Turkish gov’t aims to bring researchers back home after dismissing thousands of them

A program to bring Turkish researchers back home will be launched on Dec. 15, said Mustafa Varank, Turkey’s Technology and Industry Minister on Wednesday, the state-run Anadolu news agency reported.

The International Fellowship for Outstanding Researchers program aims to attract top-level researchers to make contributions to projects with strategic value, Varank said at the opening ceremony of a smart technologies exhibition, Smart Future Expo 2018, in İstanbul.

Varank said the program, which is a pioneer in terms of the opportunities provided to researchers, would be conducted in coordination with the Scientific and Technological Research Council of Turkey (TÜBİTAK). The program will also include foreign researchers and provide incentives in eight fields, Varank added.

The ministry is planning to pay a monthly salary of TL 20,000 ($3,600) to young researchers and TL 24,000 ($4,400) to more experienced professionals, along with allowances for families and doctoral students for each research project.

However, the same minister said on Monday that the Turkish government has dismissed 1,289 employees of the Scientific and Technological Research Council of Turkey (TÜBİTAK) over their alleged links to the Gülen movement.

Responding to questions from members of Parliament, Varank said the dismissal of these individuals took place between Dec. 17, 2013 and Oct. 31, 2018. Dec.17, 2013 refers to the eruption of a corruption scandal in Turkey in which senior government members were implicated.

The Turkish government along with President Recep Tayyip Erdoğan blames the Gülen movement for both the corruption investigation and a controversial coup attempt on July 15, 2016, while the movement strongly denies any involvement in either. The government launched a witch-hunt targeting the group following the abortive putsch.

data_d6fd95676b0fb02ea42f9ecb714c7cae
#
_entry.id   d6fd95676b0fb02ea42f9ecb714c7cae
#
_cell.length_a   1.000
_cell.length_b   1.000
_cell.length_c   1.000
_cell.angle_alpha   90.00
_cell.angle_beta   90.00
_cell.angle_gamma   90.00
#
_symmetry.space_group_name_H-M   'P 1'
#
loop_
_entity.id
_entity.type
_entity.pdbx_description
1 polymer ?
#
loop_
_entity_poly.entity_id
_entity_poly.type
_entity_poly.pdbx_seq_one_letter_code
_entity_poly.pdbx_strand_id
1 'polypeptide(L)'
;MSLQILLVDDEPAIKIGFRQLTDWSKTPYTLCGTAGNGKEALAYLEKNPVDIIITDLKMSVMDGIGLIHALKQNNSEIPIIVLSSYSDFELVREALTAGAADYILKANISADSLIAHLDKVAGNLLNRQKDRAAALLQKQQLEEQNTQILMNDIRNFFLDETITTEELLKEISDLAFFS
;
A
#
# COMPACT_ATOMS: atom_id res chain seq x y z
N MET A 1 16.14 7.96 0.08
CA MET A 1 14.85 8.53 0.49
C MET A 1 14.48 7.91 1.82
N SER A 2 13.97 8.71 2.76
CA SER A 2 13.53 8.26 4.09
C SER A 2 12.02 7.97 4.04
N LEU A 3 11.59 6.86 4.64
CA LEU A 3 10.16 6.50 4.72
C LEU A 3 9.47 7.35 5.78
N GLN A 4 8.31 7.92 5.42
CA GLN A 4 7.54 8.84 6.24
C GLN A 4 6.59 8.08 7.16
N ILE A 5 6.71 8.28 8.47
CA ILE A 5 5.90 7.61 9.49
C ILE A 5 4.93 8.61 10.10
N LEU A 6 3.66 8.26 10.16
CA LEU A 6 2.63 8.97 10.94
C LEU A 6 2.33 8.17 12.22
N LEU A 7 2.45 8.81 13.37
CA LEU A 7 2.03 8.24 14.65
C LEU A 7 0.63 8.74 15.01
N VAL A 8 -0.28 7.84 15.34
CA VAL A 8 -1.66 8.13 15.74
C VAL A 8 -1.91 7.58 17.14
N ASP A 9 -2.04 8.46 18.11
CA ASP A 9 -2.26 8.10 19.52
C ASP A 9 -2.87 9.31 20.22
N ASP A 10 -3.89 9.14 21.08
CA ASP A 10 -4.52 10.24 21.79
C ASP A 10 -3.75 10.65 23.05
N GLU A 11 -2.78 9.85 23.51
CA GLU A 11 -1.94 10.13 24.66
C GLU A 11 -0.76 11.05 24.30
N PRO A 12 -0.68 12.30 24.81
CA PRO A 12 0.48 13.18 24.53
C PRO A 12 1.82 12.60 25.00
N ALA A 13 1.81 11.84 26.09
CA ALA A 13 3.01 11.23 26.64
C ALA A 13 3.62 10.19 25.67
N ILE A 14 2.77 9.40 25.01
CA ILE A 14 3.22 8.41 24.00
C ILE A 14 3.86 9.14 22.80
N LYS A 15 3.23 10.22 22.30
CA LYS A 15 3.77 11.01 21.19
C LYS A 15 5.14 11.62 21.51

Turkey’s former Minister of Science, Industry and Technology Faruk Özlü had announced on March 3, 2017, that a total of 1,846 people had been sacked from TÜBİTAK due to their alleged links to Gülen movement. TÜBİTAK has around 4,500 employees.

The minister said the firing of employees at TÜBİTAK and the ministry began in February 2014 following the revelation of a corruption scandal in which senior government members were involved in late 2013.

President Erdoğan recently complained that no Turkish university was included among the top 500 worldwide, suggesting that newly founded universities should be filled with bright academics.

After the coup attempt in 2016, Turkey purged some 4,500 academics from state and private universities. According to a report by Deutsche Welle Turkish service, almost 70,000 university students were in jail in Turkey as of January 2018. (SCF with turkishminute.com)

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